Colorado Mountains

Longs Peak in Rocky Mountain National Park

Longs Peak in Rocky Mountain National Park

Colorado and surrounding states are home to some of America's most beautiful and rugged mountain ranges. Colorado alone boasts over 15 separate mountain ranges and has 54 peaks towering above 14,000 feet. Whether you want to drive, hike, climb, raft, fish, or just enjoy the views, Colorado this is the place to be. Known officially as the Southern Rockies, Colorado is truly a mountain lovers dream.

Colorado Mountain Peaks

Pikes Peak from the entrance to Garden of the Gods in Colorado Springs

Pikes Peak from the entrance to Garden of the Gods in Colorado Springs

The statistics are impressive: 54 14,000-foot mountains, over 1,000 12,000-foot mountains, and more 10,000-foot mountains than we can count. In fact, there are so many mountains in Colorado entire libraries of books have been written on them. Luckily though experiencing them is a breeze. Many of Colorado's most famous mountains are also ski resorts, where wintertime recreation is coupled with expansive 360-degree snowpacked views. Aspen, Vail, Copper, and Breckenridge are just a few of our favorite places for this.

Then there is the granddaddy of Colorado: the elusive 14er. Two separate 14ers can accessed by cars including Pikes Peak and Mount Evans. The rest either require a hike or scramble to the summit. Some of our recommendations are: Grays Peak and Torreys Peak, which are both climbable in a day and relatively easy. If you're looking for a bit more of a challenge head up to Mount Massive and Mount Elbert just outside of Leadville. And if 14,000 feet sounds too high, no sweat, there over 700 13ers in Colorado and they can be found just about everywhere. Our favorites? Just think Indian Peaks Wilderness, which is part of the Front Range and can be reached in less than an hour from Denver.

Colorado Mountain Ranges

Overlooking Ouray, Colo., a small town in the San Juan Mountains

Ouray, a small town in the San Juan Mountains

It would be impossible to talk about peaks without mentioning the mountain ranges they are part of. Driving westward through Colorado it's impossible not to notice the sudden change from open plain, to rugged foothill, to monstrous mountains, to crumbling red rock desert. Each mile seems to have it's own unique character and personality.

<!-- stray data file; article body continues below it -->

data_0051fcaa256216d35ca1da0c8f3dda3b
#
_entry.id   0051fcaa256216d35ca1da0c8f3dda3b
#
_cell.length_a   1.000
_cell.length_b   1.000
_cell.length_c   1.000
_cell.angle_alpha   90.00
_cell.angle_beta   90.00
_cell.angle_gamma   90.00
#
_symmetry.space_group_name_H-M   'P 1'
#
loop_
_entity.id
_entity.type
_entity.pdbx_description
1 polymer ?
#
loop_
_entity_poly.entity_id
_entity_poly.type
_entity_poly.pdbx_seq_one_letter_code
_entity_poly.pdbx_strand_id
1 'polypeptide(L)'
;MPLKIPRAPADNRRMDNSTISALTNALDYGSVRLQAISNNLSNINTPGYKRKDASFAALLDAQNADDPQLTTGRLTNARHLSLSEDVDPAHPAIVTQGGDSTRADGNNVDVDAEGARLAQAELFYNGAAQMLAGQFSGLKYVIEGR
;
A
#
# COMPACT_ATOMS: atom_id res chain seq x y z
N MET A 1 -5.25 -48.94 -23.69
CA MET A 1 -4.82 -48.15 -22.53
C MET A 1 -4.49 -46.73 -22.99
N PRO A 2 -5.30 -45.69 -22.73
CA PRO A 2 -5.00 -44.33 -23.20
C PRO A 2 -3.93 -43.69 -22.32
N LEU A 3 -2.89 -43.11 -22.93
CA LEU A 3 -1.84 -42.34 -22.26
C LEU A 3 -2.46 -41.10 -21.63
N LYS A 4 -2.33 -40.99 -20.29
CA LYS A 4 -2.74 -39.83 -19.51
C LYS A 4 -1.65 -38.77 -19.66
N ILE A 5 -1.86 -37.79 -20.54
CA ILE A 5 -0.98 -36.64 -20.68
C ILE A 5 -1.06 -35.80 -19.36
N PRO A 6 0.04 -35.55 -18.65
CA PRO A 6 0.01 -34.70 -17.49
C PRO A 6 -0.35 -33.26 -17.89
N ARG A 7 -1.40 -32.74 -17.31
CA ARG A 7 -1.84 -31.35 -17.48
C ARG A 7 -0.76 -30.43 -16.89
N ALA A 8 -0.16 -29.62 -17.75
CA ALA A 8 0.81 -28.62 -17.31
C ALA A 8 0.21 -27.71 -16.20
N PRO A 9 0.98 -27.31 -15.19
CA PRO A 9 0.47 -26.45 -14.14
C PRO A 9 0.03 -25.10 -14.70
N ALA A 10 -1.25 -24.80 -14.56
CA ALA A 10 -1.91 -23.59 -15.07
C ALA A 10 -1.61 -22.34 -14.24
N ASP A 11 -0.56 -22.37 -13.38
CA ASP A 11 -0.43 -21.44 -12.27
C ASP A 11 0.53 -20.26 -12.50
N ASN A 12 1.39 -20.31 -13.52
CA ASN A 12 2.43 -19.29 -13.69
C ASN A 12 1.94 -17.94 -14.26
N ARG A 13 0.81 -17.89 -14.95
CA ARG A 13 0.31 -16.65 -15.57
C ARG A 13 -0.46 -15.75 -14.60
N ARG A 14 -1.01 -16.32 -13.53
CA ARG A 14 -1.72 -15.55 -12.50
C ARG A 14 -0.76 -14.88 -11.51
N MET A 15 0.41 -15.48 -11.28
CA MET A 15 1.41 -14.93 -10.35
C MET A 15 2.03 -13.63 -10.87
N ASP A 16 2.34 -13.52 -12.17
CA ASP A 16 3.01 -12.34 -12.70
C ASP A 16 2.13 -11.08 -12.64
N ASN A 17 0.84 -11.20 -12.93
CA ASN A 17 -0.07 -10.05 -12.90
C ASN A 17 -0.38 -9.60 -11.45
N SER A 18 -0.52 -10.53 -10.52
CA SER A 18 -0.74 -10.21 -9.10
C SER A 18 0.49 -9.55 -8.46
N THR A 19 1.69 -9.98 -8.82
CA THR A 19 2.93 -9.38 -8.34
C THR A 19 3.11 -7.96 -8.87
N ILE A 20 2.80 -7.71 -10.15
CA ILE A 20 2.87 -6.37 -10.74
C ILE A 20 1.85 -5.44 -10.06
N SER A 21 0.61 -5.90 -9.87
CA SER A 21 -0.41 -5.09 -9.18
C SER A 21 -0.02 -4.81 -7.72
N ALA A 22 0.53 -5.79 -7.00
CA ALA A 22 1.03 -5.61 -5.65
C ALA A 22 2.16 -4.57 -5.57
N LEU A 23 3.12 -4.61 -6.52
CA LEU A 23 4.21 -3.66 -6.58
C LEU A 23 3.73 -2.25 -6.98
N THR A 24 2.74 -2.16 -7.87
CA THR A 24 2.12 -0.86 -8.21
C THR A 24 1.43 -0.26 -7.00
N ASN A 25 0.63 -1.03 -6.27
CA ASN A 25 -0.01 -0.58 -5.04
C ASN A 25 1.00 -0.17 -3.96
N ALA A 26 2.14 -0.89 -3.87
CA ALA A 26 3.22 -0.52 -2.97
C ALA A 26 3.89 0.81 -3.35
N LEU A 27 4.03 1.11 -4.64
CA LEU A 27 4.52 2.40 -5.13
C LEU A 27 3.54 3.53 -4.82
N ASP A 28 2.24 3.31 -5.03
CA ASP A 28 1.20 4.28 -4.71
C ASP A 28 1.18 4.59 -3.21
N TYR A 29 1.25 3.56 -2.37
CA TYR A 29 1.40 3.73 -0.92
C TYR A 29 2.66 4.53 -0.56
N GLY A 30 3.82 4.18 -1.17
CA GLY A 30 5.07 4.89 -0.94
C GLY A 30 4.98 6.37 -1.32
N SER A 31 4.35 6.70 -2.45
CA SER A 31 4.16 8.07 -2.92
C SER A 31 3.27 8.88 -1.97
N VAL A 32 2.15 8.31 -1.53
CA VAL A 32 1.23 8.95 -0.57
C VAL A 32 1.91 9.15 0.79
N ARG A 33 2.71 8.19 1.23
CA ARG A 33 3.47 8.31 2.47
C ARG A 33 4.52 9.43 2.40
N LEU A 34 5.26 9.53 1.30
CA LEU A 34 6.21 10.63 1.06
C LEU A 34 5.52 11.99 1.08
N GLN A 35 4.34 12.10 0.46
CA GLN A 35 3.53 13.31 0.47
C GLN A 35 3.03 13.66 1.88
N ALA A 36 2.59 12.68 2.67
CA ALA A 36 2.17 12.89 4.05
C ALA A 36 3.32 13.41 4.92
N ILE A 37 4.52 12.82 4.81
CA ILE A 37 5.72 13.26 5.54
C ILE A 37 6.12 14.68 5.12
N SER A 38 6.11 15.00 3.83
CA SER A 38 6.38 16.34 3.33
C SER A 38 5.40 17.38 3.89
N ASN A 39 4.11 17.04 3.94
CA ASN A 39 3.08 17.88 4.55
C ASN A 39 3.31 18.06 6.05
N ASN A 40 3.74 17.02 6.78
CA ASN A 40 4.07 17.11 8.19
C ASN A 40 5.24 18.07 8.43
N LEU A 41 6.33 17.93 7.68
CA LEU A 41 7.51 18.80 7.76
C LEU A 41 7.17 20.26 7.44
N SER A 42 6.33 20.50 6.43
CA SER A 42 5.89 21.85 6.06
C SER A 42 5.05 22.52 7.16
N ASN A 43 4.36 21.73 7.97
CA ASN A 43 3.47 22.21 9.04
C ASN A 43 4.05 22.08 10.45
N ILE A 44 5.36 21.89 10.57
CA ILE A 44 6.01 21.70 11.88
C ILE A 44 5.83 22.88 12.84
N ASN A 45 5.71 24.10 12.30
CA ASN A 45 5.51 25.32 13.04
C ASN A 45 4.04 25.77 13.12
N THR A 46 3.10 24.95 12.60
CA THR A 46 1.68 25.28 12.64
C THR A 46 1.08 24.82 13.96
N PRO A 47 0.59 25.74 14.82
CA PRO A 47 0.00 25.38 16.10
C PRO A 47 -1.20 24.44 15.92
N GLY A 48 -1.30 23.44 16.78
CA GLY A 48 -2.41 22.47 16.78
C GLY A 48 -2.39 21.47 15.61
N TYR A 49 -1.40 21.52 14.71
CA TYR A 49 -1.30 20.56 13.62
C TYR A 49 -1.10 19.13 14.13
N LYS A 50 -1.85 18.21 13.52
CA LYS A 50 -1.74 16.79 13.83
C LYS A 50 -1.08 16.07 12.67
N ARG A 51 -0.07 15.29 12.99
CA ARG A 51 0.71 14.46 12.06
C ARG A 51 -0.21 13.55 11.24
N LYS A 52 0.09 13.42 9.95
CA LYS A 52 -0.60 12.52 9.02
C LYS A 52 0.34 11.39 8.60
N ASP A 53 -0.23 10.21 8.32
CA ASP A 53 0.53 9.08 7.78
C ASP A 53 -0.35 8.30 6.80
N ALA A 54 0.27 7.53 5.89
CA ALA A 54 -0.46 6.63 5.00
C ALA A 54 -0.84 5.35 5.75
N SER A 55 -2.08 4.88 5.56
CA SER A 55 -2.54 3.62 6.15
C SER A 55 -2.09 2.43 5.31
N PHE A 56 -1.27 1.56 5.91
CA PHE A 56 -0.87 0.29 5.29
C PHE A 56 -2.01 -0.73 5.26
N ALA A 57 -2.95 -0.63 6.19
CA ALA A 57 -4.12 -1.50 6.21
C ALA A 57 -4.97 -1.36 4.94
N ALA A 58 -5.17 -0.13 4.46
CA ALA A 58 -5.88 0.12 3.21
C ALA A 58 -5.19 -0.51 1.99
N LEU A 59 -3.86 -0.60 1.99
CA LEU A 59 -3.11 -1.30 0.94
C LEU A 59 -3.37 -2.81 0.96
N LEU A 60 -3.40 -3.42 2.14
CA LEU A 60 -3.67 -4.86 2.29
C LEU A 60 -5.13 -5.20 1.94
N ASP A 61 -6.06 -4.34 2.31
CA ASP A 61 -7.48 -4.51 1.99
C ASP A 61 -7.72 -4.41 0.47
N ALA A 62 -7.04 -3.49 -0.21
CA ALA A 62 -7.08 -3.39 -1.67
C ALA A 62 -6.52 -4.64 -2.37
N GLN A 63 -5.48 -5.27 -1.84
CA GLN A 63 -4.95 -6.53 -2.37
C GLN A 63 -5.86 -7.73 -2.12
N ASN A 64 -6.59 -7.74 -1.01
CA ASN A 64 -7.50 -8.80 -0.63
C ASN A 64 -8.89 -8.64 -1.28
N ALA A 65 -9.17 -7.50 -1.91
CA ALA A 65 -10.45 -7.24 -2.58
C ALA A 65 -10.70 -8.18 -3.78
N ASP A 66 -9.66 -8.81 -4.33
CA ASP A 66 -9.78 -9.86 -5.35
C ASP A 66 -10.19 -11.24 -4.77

The largest mountain range, The San Juan Mountains, extend from southwestern Colorado into New Mexico, offering up jagged peaks, crystal clear lakes, and some of the best mountain biking in the state. 

Flatirons in Boulder Colorado

Boulder's Flatirons at the base of the Front Range of Colorado

The next largest is The Front Range acting as an eastern gateway to the Rockies. The Front Range is best known for its dramatic violent rise up forming the long flat plains and hosts Colorado's most populated towns, Colorado Springs, Denver, Boulder and Fort Collins. Rocky Mountain National Parkis heavily comprised of the Front Range as well. 

Other key ranges in Colorado include: Sawatch Range, Sangre de Cristos and Never Summer Range, which were created over 25 million years ago due to violent volcano activity.


Woman looking over the tundra at Rocky Mountain National Park

No, You Can't Name a Colorado Peak That!

With 53 mountains that exceed 14,000 feet in elevation, Colorado has too many peaks to list. Not all of them are named.

Gunnison Point at Black Canyon of the Gunnison National Park

Colorado's Deep Scenic Canyons

See a beautiful canyon such as Forest Canyon, Spruce Canyon, the Black Canyon of Gunnison or Royal Gorge

Mummy Range in Rocky Mountain National Park

The Rocky Mountains inside RMNP

It's hard not to be impressed. Mountains tower over meadows spotted with elk and wildflowers. Here are where to see them.

Alberta Falls in Rocky Mountain National Park

14 Favorite Waterfalls in Rocky Mountain National Park

All but one of Rocky Mountain Park's waterfalls require at least a short hike meaning that it's entirely possible to enjoy a waterfall by yourself.

Sunset at Lily Lake in Rocky Mountain National Park

Lakes Inside Rocky Mountain National Park

The park is chocked-full of lakes due to the large glaciers that carved out deep canyons and cirques, while leaving teardrops behind.

Aspen trees in autumn

See Aspens in Fall at Rocky Mountain National Park

Starting in late August, aspens in the highest reaches of the Park begin their annual quaking, a term to describe the aspens unique leaves changing a golden-yellow hue and how they react in wind.

Forest Canyon Overlook on Trail Ridge Road in Rocky Mountain National Park

3 Best Scenic Overlooks on Trail Ridge Road

Forget having to hike miles to experience the sight of open tundra, alpine vistas, and towering peaks. Trail Ridge Road, has three must-see turnouts.

Longs Peak in Rocky Mountain National Park

Visit Colorado’s National Parks Virtually

You don’t have to visit Colorado’s national parks in person to experience their spectacular views and trails.

Perseid Meteor Shower on Trail Ridge Road in Rocky Mountain National Park

Night Sky Programs in Rocky Mountain National Park

Ranger-led night sky programs are held in the park in the summer starting in mid-June.